MOUNT DESERT — Welcoming people from other countries has always been one of America’s greatest strengths, a part of its “secret sauce,” a former commissioner of the U.S. Immigration and Naturalization Service told Acadia Senior College members at the Northeast Harbor Library last Thursday.
But Doris Meissner said immigration isn’t seen that way by some members of society “who feel left behind and to whom leaders do not explain why it is taking place, why it serves our interests, and what we need to do to regulate and manage it in a way that is not chaotic.”
She said the resulting anger and frustration is largely responsible for the candidacy of Donald Trump.
“This is chickens coming home to roost,” she said. “[Trump] has based an entire presidential race on the critique of immigration because we haven’t tended to our knitting. We know, as a policy matter, what the answers are, but our political system is completely locked and paralyzed … .”
She said a large majority of Americans are in favor of giving the estimated 11 million people who are currently in the country illegally the opportunity to achieve legal status
“But you can’t do that without legislation,” Meissner said. “Until we crack through the legislative impasse, we’re going to continue to be in a very bad place as a country.”
She said that since the terrorist attacks of 9/11, the United States has made massive investments in immigration enforcement that “have fundamentally kept us safe.”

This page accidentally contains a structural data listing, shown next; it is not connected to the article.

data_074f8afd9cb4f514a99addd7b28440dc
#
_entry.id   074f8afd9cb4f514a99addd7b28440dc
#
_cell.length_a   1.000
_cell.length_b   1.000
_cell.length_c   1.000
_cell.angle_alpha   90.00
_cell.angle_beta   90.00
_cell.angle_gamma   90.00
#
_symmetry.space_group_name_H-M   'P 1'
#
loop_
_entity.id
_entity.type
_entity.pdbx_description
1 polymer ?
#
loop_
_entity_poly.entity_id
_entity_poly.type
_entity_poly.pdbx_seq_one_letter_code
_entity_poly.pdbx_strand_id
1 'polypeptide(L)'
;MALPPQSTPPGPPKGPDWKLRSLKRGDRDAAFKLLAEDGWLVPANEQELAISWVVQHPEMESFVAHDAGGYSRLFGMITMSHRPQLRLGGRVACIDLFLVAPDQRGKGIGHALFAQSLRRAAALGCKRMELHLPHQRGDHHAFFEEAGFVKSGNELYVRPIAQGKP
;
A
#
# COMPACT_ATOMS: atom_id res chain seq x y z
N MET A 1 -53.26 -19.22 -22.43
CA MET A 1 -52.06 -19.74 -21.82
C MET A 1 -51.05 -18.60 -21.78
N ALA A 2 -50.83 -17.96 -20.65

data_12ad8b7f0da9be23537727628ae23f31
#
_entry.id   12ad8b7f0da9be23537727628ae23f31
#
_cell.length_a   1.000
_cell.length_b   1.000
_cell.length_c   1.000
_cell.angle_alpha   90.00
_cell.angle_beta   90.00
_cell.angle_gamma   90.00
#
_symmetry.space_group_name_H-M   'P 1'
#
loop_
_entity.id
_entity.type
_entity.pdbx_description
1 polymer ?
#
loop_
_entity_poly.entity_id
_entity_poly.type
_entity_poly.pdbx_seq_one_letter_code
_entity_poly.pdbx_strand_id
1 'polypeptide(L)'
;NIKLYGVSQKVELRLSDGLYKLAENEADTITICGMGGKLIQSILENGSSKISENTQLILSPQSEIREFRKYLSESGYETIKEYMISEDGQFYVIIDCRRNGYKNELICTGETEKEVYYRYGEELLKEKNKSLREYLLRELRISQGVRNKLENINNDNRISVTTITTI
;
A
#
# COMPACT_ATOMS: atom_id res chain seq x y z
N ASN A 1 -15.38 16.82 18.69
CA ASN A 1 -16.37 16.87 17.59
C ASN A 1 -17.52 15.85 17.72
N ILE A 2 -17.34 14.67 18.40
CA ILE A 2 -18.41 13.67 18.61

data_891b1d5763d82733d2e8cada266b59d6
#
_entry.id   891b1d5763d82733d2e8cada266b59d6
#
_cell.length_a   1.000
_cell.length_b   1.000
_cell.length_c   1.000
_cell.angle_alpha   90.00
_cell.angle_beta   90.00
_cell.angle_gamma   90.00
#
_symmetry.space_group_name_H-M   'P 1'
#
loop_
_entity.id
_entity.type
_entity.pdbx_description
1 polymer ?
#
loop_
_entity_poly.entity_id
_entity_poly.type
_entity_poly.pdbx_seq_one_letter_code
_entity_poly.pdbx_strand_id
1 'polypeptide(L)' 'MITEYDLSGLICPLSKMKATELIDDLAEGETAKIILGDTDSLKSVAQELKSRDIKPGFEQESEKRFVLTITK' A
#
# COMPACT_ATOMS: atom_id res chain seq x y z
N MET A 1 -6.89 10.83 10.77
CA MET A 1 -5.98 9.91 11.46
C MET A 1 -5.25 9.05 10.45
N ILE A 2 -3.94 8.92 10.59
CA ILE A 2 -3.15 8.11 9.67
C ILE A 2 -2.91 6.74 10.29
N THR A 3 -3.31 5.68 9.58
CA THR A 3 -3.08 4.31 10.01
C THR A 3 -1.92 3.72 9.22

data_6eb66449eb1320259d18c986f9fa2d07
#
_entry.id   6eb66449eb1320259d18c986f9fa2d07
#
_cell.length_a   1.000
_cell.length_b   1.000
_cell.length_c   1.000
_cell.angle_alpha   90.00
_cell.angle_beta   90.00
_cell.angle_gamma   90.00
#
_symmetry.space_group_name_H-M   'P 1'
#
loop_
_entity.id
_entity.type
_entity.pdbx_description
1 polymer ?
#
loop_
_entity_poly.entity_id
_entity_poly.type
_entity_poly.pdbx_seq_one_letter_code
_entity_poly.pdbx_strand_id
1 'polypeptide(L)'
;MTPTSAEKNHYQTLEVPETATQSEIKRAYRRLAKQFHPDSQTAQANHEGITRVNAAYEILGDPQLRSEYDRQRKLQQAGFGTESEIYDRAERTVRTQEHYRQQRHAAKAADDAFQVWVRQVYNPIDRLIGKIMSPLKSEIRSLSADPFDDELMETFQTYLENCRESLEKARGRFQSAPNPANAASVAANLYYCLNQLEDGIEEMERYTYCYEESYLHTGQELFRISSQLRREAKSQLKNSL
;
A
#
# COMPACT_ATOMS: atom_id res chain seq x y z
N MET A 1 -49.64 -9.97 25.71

She said three-quarters of the $19 billion the government spends on immigration enforcement each year is focused on the U.S.-Mexico border, even though that is “not a place of vulnerability for terrorism.”
“But it has become equated with vulnerability to threat and is completely misunderstood in the public debate. The idea that people are stealing into this country in willy-nilly fashion, taking us over, is belied by the facts.”
One of those facts, she said, is that “large-scale illegal immigration from Mexico is over.”
“We now have more people returning to Mexico from the United States than are coming here from Mexico. But, of course, you would never know that from our political discourse.”
Meissner served as commissioner of the Immigration and Naturalization Service from 1993-2000. She is now senior fellow and director of the U.S. Immigration Policy Program of the Migration Policy Institute.
She said that prior to 9/11, immigration officials were treated as only “bit players” in the country’s national security apparatus and that even the government agencies that had a direct role in national security didn’t talk to each other. She said all that has changed with the post-9/11 integration of the government’s databases.
“This is an example, to me, of the amazingly fast shift in the public mind,” she said. “Before 9/11 we had this basic outlook that the government should not be sharing information across agencies because that could lead the government to be oppressive and violate our rights.
“That argument is still out there, but as a practical matter, our public attitudes about the government’s responsibility to protect us … has shifted very quickly out of fear of an outside threat as compared to a fear of what our own government might do to us.”
Meissner emphasized that she believes America’s continuing acceptance of immigrants is “one of the great comparative advantages that we have as a country.” And despite the problems with the current system, she said, “the United States still does immigration better than any other country.”